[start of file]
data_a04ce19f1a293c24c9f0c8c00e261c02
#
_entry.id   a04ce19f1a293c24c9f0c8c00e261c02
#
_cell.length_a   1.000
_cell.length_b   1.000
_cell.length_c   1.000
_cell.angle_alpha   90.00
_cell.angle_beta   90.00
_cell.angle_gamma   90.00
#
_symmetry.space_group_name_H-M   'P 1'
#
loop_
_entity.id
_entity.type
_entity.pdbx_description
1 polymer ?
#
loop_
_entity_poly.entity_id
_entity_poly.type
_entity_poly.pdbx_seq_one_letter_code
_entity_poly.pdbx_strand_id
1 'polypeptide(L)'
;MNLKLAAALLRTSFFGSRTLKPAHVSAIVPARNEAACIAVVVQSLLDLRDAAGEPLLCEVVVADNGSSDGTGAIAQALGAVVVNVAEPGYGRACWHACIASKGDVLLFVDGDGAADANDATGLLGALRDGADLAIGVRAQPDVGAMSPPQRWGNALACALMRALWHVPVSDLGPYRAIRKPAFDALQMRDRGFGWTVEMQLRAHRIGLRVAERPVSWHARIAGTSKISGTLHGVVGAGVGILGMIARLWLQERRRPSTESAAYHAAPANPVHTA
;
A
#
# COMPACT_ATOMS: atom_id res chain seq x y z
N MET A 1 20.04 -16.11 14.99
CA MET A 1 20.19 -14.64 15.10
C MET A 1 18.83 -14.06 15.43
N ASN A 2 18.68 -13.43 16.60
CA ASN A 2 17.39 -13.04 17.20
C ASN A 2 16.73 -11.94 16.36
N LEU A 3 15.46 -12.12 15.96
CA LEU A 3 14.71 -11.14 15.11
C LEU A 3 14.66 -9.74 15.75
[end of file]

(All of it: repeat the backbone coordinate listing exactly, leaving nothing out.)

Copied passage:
data_a04ce19f1a293c24c9f0c8c00e261c02
#
_entry.id   a04ce19f1a293c24c9f0c8c00e261c02
#
_cell.length_a   1.000
_cell.length_b   1.000
_cell.length_c   1.000
_cell.angle_alpha   90.00
_cell.angle_beta   90.00
_cell.angle_gamma   90.00
#
_symmetry.space_group_name_H-M   'P 1'
#
loop_
_entity.id
_entity.type
_entity.pdbx_description
1 polymer ?
#
loop_
_entity_poly.entity_id
_entity_poly.type
_entity_poly.pdbx_seq_one_letter_code
_entity_poly.pdbx_strand_id
1 'polypeptide(L)'
;MNLKLAAALLRTSFFGSRTLKPAHVSAIVPARNEAACIAVVVQSLLDLRDAAGEPLLCEVVVADNGSSDGTGAIAQALGAVVVNVAEPGYGRACWHACIASKGDVLLFVDGDGAADANDATGLLGALRDGADLAIGVRAQPDVGAMSPPQRWGNALACALMRALWHVPVSDLGPYRAIRKPAFDALQMRDRGFGWTVEMQLRAHRIGLRVAERPVSWHARIAGTSKISGTLHGVVGAGVGILGMIARLWLQERRRPSTESAAYHAAPANPVHTA
;
A
#
# COMPACT_ATOMS: atom_id res chain seq x y z
N MET A 1 20.04 -16.11 14.99
CA MET A 1 20.19 -14.64 15.10
C MET A 1 18.83 -14.06 15.43
N ASN A 2 18.68 -13.43 16.60
CA ASN A 2 17.39 -13.04 17.20
C ASN A 2 16.73 -11.94 16.36
N LEU A 3 15.46 -12.12 15.96
CA LEU A 3 14.71 -11.14 15.11
C LEU A 3 14.66 -9.74 15.75